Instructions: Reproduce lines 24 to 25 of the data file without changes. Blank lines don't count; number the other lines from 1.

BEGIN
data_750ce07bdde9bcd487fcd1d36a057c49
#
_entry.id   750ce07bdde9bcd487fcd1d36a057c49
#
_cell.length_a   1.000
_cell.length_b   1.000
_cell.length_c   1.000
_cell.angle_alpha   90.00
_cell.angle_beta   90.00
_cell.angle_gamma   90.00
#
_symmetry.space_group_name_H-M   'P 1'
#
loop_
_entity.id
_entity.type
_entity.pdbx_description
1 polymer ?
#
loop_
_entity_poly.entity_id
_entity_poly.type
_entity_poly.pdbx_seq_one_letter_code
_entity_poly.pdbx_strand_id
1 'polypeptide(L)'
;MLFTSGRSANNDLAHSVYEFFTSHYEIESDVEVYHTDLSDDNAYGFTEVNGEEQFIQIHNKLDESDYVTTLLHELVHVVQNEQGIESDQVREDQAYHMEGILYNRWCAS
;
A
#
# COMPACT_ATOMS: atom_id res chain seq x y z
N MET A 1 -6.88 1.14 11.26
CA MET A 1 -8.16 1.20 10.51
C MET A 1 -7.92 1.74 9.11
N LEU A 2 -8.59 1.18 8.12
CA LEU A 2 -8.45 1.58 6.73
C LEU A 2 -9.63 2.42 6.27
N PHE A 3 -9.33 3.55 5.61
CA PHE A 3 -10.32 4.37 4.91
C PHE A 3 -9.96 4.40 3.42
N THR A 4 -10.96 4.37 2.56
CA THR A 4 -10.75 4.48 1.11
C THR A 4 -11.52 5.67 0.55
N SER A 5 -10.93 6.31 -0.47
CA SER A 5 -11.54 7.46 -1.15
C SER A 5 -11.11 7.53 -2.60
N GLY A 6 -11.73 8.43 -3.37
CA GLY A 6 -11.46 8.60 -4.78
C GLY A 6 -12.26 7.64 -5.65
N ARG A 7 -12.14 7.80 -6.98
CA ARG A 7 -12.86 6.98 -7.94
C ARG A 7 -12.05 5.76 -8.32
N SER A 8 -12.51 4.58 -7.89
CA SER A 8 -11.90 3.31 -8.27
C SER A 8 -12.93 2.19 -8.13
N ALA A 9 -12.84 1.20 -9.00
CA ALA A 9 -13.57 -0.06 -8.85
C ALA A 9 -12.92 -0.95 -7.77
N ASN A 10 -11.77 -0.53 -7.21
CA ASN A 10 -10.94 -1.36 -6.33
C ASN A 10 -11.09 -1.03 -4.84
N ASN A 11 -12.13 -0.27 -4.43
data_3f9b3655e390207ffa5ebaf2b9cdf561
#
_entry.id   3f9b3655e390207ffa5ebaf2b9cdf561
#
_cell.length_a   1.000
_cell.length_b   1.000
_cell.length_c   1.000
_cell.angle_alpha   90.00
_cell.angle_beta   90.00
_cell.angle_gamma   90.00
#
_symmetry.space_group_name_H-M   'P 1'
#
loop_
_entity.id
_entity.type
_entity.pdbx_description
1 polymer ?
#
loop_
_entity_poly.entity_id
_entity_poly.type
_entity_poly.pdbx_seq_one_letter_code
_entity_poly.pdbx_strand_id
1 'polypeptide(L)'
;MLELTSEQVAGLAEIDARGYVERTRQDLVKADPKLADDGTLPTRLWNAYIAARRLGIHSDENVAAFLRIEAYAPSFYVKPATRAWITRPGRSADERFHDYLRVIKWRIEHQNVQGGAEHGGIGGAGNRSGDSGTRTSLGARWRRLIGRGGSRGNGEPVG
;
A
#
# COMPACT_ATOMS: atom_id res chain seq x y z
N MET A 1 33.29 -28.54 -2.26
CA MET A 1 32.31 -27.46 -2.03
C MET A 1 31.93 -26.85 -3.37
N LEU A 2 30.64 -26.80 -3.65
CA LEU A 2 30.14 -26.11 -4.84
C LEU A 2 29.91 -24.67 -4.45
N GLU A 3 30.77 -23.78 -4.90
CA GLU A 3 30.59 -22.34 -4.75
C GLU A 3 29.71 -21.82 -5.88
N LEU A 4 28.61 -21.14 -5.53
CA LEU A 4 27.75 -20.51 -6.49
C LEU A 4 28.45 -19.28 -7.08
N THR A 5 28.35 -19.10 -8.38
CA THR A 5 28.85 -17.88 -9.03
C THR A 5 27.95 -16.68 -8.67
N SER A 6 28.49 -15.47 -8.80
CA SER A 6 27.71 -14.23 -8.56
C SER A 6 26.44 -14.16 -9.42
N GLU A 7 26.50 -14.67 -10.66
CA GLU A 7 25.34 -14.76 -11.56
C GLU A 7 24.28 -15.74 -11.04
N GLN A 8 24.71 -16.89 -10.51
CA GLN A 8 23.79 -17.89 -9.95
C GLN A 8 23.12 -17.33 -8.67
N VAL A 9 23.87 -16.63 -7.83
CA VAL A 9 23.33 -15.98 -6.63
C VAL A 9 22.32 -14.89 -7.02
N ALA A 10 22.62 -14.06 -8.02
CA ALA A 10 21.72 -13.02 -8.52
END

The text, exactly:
_entity_poly.pdbx_strand_id
1 'polypeptide(L)'